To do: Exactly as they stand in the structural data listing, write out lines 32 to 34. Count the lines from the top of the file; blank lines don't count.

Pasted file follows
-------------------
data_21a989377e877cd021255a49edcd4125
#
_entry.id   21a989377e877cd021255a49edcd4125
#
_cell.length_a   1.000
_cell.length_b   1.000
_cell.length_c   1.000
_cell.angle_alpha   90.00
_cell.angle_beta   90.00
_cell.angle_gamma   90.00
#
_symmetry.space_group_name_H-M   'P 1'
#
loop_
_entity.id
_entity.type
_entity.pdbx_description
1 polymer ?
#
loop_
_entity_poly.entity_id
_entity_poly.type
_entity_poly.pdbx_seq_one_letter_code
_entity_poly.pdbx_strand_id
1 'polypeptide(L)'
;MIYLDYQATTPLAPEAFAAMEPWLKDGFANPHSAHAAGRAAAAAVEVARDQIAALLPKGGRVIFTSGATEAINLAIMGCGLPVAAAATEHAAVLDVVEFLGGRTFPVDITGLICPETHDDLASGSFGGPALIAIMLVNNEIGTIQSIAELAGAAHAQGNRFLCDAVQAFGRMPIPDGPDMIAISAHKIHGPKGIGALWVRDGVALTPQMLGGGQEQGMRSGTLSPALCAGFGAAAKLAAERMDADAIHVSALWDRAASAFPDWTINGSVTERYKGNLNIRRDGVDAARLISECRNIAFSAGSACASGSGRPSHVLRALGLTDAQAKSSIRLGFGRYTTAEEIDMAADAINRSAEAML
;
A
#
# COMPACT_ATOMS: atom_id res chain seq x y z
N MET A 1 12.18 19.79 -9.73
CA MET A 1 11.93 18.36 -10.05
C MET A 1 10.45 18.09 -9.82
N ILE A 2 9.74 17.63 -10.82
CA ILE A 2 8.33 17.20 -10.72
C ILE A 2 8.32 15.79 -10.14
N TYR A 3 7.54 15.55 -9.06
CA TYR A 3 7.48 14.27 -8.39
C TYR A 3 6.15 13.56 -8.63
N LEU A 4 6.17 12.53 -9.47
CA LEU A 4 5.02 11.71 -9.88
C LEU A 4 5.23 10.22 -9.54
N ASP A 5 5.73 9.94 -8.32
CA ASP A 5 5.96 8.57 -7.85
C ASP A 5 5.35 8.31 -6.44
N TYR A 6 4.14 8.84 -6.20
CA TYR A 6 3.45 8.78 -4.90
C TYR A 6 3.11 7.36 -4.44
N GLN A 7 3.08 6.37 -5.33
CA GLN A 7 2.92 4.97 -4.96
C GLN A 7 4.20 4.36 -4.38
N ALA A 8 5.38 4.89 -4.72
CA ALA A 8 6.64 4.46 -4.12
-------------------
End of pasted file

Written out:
CA MET A 1 11.93 18.36 -10.05
C MET A 1 10.45 18.09 -9.82
N ILE A 2 9.74 17.63 -10.82